There are many SALT decks out on the interwebs, but this one by Conaanaa is a solid enough choice.
This is great for people who are using Sketchy to learn pathology but can be used by anyone.
Here are some bonus decks that you can do some research on for yourself.
If you haven’t gotten enough pre-made decks from the above decks, here are some more incredible decks that you should think about getting:
- DIP Deck: A Divine Intervention Podcasts Anki Deck for the Wards – This deck is based on the Divine Intervention Podcast and contains over 10,000 cards.
- AnatoKing v1 [King of Anatomy Decks] – A rival of the AnKing deck, this deck claims to be the “King” of anatomy decks with its 4773 cards.
- The COVID ICU Deck V5.2 – This deck is for those wanting to go deep into the realm of ICU, and specifically COVID ICU. It is based on Marino’s ICU book and has 1572 cards.
- Marigoldie’s M4 Emergency Medicine Deck (EM Secrets) – These 1372 cards are perfect for those who want to learn more about emergency medicine.
- Cyan: A new Anki deck based on the Essential Examination “Blue Book” – This deck is made for UK medical students who want to prepare for their OSCE’s. There are 1395 cards.
- Canki: A new Anki deck based on Canada Q Bank and the MCC Practice Exams – This is for Canadian students preparing for the MCCQE Part 1 (similar to the USMLE Step 2 CK). Approximately 1500 cards.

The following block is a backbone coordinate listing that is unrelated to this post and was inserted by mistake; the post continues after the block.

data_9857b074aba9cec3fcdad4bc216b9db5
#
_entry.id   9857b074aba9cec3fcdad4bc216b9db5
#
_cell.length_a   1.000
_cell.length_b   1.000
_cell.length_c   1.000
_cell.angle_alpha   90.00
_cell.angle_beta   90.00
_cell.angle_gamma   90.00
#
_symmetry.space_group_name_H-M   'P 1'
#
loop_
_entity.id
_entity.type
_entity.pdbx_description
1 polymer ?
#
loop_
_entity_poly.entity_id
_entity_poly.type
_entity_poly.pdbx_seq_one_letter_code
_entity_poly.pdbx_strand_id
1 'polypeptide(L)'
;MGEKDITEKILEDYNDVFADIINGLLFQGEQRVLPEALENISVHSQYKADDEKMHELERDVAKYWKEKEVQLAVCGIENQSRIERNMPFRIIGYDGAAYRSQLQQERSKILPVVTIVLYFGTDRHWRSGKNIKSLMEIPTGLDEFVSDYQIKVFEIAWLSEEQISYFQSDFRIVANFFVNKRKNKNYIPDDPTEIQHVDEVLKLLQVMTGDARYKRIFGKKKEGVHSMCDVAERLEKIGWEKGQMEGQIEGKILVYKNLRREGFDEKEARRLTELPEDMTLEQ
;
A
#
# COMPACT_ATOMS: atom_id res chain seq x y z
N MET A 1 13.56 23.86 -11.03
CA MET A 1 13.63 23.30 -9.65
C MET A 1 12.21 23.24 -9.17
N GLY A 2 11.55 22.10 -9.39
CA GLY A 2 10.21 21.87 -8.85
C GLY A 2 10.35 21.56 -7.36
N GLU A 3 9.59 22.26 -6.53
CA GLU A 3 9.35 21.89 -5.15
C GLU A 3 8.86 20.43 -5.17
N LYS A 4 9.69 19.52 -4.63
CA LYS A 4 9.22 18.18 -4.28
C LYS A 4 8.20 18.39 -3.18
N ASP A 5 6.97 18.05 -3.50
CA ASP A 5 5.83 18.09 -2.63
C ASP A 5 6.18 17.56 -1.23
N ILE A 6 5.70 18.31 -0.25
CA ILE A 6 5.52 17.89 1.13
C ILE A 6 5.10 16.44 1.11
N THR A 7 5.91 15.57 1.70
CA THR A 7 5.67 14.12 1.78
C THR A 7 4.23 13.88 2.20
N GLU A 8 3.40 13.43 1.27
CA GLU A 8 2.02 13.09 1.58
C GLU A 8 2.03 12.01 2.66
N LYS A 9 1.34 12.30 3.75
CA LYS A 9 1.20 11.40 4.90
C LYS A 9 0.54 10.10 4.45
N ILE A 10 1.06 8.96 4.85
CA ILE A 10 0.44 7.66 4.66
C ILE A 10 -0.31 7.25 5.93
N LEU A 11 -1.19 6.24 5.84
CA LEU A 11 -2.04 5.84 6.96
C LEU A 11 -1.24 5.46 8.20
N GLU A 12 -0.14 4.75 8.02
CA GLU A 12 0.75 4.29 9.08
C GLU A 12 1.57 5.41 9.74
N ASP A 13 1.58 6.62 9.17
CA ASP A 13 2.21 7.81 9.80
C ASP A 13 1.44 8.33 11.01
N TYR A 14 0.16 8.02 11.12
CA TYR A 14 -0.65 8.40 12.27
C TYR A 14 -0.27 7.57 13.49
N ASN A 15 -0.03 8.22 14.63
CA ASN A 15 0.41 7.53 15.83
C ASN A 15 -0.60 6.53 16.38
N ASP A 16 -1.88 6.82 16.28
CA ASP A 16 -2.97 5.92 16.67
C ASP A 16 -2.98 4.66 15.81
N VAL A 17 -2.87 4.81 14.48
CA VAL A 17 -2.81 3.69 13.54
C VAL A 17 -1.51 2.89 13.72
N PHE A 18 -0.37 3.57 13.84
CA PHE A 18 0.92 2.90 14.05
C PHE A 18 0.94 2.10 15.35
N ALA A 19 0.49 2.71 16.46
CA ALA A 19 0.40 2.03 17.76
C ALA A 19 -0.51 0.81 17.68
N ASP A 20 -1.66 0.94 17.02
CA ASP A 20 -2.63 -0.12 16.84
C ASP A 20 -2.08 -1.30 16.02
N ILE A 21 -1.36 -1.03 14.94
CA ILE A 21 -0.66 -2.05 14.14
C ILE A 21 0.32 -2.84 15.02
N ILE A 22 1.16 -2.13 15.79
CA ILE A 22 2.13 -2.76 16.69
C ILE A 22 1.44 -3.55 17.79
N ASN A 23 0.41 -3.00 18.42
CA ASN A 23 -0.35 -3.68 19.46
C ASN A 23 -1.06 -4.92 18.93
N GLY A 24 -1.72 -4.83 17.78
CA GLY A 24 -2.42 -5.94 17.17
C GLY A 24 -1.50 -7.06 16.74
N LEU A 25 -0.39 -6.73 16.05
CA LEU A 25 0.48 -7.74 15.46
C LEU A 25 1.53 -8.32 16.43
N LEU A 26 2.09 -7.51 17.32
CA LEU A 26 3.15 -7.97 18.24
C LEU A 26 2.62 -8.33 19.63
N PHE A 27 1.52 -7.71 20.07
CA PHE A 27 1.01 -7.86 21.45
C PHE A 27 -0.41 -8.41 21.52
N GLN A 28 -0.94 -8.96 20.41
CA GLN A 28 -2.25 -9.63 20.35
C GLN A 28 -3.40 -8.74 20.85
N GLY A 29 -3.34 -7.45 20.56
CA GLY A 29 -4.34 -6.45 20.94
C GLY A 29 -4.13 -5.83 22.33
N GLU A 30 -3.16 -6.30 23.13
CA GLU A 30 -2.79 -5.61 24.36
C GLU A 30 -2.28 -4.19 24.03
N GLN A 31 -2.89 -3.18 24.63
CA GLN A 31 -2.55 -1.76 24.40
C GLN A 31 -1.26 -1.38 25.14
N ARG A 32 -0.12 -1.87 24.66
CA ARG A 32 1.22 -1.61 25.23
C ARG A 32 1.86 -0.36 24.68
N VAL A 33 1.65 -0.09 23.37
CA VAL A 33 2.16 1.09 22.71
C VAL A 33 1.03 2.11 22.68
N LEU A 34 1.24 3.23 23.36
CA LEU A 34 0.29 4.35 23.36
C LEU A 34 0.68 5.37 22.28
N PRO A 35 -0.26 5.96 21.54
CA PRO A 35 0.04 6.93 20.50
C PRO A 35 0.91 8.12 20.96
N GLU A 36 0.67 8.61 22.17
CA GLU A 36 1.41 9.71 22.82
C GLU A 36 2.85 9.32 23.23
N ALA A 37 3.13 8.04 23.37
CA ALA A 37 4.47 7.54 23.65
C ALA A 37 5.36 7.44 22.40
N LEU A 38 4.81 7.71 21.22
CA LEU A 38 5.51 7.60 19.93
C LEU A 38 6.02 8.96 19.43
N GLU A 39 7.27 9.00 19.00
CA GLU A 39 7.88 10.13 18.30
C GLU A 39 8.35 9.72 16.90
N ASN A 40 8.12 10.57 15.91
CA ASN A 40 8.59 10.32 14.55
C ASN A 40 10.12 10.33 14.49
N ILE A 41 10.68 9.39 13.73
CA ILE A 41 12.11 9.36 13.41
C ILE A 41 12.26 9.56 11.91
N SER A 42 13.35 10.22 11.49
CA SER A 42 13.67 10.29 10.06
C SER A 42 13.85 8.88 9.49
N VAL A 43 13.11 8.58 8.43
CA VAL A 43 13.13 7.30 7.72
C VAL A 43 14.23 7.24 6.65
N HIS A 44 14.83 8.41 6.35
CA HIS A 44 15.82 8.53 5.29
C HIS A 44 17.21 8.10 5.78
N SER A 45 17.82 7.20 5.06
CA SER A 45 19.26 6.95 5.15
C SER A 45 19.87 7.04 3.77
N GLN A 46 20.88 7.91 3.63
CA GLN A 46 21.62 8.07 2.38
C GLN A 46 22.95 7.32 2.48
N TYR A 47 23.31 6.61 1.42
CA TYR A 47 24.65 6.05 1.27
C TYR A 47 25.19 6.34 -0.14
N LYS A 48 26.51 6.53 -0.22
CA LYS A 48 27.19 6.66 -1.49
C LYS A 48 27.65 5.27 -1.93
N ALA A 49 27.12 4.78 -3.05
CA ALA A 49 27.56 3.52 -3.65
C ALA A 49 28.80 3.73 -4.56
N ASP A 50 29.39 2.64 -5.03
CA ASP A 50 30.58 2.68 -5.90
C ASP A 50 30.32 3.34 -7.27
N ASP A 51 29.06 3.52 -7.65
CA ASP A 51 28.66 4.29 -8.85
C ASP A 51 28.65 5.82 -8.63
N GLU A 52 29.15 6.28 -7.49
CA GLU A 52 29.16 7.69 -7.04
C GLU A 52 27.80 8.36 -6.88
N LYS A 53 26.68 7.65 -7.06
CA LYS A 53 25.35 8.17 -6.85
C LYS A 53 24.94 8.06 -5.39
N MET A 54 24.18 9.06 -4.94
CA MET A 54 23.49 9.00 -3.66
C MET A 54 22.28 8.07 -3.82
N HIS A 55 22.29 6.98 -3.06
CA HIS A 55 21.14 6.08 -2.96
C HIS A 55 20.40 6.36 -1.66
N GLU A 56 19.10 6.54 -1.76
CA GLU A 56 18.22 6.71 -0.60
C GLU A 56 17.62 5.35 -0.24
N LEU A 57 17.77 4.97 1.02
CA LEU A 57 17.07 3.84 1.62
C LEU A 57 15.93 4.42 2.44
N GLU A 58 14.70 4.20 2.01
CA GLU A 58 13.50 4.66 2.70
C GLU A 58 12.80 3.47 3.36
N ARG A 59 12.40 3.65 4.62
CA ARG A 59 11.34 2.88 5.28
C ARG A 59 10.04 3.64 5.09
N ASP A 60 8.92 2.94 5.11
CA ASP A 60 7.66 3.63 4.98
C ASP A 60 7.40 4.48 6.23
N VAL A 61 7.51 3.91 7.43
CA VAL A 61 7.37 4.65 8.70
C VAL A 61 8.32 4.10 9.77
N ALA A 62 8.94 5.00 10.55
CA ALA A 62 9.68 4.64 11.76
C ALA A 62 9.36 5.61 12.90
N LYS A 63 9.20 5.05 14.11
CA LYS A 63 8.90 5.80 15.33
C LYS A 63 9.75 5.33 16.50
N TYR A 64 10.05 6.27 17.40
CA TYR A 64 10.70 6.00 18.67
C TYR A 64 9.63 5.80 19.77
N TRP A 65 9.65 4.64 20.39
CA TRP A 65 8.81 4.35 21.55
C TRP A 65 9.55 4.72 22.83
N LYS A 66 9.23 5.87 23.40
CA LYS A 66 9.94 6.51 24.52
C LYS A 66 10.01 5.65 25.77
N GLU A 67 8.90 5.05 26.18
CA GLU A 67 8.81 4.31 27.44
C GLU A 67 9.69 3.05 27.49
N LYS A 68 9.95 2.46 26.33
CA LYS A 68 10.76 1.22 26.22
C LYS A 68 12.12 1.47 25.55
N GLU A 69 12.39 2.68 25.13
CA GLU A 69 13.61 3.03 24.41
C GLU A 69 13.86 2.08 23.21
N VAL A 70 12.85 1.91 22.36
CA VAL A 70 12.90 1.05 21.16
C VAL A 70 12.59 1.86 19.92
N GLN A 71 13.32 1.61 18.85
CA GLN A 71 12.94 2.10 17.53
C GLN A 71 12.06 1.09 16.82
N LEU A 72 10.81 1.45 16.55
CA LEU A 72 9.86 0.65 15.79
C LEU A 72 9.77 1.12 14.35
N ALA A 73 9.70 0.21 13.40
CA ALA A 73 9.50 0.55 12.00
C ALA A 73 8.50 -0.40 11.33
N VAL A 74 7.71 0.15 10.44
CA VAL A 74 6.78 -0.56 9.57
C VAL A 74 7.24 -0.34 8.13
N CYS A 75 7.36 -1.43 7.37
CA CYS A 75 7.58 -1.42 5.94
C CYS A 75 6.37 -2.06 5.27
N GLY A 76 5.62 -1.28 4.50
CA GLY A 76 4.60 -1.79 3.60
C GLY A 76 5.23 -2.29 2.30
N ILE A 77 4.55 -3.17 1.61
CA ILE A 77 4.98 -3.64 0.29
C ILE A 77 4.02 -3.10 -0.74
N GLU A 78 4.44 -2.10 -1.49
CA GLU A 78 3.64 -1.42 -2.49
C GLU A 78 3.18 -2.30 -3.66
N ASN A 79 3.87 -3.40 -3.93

Tips on Using These Decks
Here are some extra tips that you will find useful if nothing else in this article satisfied you.
Don’t Rely 100% on the Information in the Decks
Although most of the information is likely to be accurate, you can’t be completely sure. Mistakes are always going to occur when someone is making thousands of flashcards.
Therefore, it might be good to mix and match with other decks to ensure there aren’t any contradictions.
You don’t need to be too cautious though. If you ever find that you learned something wrong from a deck then you can simply re-learn it in the future. You won’t have to do this for many cards so it’s worth it to have blind faith and trust the deck creator.
Don’t Download Every Deck
While it might be tempting to download half the decks that I have listed here, it is best if you stick to a couple of your favourite decks.
Each deck contains a vast number of cards and so downloading any more than 3 is going to overwhelm you.
Get the Right Add-ons
For a lot of these decks, you probably don’t need any particular add-on.
Other than the image occlusion add-on, you can get away with using vanilla Anki. However, I would suggest that you at least do some research and find some add-ons that can complement the way you work in Anki.
If you aren’t sure where to start, then take a look at my list of 10 Anki add-ons for medical students.
Combine Anki With Question Banks
Just using Anki on its own isn’t going to be enough. You need to combine it with other resources like question banks to make it worthwhile.
Quesmed is a good place to start if you aren’t sure where to start. I have a review about them which you can check out here.
Read My Article About Anki Tips and Tricks
This article will give you 10 useful Anki tips and tricks that will set you up nicely for the future.
If you enjoyed this article, then please share it with your friends and colleagues. It takes a lot of effort to make these and as a busy medical student, I can use all the help I can get to make this venture worthwhile.